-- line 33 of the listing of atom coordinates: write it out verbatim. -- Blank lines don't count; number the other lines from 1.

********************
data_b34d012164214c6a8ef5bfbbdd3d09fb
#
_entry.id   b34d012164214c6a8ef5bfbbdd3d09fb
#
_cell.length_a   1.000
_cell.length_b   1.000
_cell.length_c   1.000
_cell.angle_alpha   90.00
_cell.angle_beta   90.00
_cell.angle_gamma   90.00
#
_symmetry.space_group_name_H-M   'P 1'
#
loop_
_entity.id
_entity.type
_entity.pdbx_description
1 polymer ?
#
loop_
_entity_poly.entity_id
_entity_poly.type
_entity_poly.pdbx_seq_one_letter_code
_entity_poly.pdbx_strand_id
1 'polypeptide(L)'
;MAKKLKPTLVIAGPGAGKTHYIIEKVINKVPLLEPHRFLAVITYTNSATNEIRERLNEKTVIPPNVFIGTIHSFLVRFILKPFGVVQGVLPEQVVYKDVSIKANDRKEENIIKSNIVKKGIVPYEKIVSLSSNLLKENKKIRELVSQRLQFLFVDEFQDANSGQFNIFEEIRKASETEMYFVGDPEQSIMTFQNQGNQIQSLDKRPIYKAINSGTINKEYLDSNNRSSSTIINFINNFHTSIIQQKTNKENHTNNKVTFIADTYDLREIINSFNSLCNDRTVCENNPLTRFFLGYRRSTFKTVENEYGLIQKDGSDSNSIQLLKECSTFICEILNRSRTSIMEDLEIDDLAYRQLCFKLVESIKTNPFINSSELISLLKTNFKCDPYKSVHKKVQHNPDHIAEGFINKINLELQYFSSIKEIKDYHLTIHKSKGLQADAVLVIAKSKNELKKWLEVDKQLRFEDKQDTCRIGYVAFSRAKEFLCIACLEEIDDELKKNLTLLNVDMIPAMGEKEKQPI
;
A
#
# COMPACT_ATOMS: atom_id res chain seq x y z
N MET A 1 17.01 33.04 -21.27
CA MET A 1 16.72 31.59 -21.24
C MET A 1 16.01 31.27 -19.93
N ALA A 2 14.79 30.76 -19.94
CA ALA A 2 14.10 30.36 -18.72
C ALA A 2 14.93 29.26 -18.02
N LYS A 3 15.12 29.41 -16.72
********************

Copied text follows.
C MET A 1 16.01 31.27 -19.93